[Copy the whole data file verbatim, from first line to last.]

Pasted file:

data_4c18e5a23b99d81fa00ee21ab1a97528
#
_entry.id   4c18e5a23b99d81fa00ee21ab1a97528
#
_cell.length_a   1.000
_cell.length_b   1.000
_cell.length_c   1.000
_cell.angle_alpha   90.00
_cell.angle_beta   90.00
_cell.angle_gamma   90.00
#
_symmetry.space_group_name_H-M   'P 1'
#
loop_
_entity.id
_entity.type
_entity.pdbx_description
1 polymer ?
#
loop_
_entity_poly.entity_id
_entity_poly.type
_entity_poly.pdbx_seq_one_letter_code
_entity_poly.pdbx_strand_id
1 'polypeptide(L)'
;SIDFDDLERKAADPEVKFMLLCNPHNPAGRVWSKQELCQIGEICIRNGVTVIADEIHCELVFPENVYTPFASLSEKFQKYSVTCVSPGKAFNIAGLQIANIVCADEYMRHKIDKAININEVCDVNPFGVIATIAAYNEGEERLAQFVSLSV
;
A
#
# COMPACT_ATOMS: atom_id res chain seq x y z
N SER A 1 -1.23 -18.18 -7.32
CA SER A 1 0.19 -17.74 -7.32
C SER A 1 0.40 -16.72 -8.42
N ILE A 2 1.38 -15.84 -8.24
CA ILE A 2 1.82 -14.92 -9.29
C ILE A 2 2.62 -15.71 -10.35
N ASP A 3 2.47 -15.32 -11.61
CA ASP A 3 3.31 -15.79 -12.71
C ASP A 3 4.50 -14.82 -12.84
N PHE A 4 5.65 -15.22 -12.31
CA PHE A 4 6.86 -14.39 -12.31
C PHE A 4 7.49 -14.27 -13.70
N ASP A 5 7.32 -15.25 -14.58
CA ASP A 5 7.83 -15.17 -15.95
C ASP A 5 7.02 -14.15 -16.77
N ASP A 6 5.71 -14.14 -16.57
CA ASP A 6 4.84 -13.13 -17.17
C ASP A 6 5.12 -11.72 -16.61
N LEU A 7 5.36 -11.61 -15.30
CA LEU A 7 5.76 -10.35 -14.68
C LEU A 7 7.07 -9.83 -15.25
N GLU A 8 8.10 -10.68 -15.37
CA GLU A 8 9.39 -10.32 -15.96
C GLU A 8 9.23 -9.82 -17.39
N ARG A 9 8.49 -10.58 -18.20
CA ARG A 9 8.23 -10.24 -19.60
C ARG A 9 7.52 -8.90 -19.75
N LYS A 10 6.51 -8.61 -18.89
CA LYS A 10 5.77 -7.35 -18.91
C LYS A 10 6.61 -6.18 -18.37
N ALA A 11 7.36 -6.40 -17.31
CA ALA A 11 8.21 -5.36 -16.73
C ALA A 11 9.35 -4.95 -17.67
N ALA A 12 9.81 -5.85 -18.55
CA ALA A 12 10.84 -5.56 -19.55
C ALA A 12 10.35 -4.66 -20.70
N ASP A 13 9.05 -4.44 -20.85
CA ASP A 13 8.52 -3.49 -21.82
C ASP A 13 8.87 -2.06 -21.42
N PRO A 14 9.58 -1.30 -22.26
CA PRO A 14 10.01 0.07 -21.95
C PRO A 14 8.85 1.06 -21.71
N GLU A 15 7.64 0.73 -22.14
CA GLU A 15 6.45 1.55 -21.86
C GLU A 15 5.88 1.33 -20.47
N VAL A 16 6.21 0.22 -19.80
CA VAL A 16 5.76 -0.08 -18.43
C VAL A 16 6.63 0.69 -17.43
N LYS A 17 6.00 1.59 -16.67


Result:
data_4c18e5a23b99d81fa00ee21ab1a97528
#
_entry.id   4c18e5a23b99d81fa00ee21ab1a97528
#
_cell.length_a   1.000
_cell.length_b   1.000
_cell.length_c   1.000
_cell.angle_alpha   90.00
_cell.angle_beta   90.00
_cell.angle_gamma   90.00
#
_symmetry.space_group_name_H-M   'P 1'
#
loop_
_entity.id
_entity.type
_entity.pdbx_description
1 polymer ?
#
loop_
_entity_poly.entity_id
_entity_poly.type
_entity_poly.pdbx_seq_one_letter_code
_entity_poly.pdbx_strand_id
1 'polypeptide(L)'
;SIDFDDLERKAADPEVKFMLLCNPHNPAGRVWSKQELCQIGEICIRNGVTVIADEIHCELVFPENVYTPFASLSEKFQKYSVTCVSPGKAFNIAGLQIANIVCADEYMRHKIDKAININEVCDVNPFGVIATIAAYNEGEERLAQFVSLSV
;
A
#
# COMPACT_ATOMS: atom_id res chain seq x y z
N SER A 1 -1.23 -18.18 -7.32
CA SER A 1 0.19 -17.74 -7.32
C SER A 1 0.40 -16.72 -8.42
N ILE A 2 1.38 -15.84 -8.24
CA ILE A 2 1.82 -14.92 -9.29
C ILE A 2 2.62 -15.71 -10.35
N ASP A 3 2.47 -15.32 -11.61
CA ASP A 3 3.31 -15.79 -12.71
C ASP A 3 4.50 -14.82 -12.84
N PHE A 4 5.65 -15.22 -12.31
CA PHE A 4 6.86 -14.39 -12.31
C PHE A 4 7.49 -14.27 -13.70
N ASP A 5 7.32 -15.25 -14.58
CA ASP A 5 7.83 -15.17 -15.95
C ASP A 5 7.02 -14.15 -16.77
N ASP A 6 5.71 -14.14 -16.57
CA ASP A 6 4.84 -13.13 -17.17
C ASP A 6 5.12 -11.72 -16.61
N LEU A 7 5.36 -11.61 -15.30
CA LEU A 7 5.76 -10.35 -14.68
C LEU A 7 7.07 -9.83 -15.25
N GLU A 8 8.10 -10.68 -15.37
CA GLU A 8 9.39 -10.32 -15.96
C GLU A 8 9.23 -9.82 -17.39
N ARG A 9 8.49 -10.58 -18.20
CA ARG A 9 8.23 -10.24 -19.60
C ARG A 9 7.52 -8.90 -19.75
N LYS A 10 6.51 -8.61 -18.89
CA LYS A 10 5.77 -7.35 -18.91
C LYS A 10 6.61 -6.18 -18.37
N ALA A 11 7.36 -6.40 -17.31
CA ALA A 11 8.21 -5.36 -16.73
C ALA A 11 9.35 -4.95 -17.67
N ALA A 12 9.81 -5.85 -18.55
CA ALA A 12 10.84 -5.56 -19.55
C ALA A 12 10.35 -4.66 -20.70
N ASP A 13 9.05 -4.44 -20.85
CA ASP A 13 8.52 -3.49 -21.82
C ASP A 13 8.87 -2.06 -21.42
N PRO A 14 9.58 -1.30 -22.26
CA PRO A 14 10.01 0.07 -21.95
C PRO A 14 8.85 1.06 -21.71
N GLU A 15 7.64 0.73 -22.14
CA GLU A 15 6.45 1.55 -21.86
C GLU A 15 5.88 1.33 -20.47
N VAL A 16 6.21 0.22 -19.80
CA VAL A 16 5.76 -0.08 -18.43
C VAL A 16 6.63 0.69 -17.43
N LYS A 17 6.00 1.59 -16.67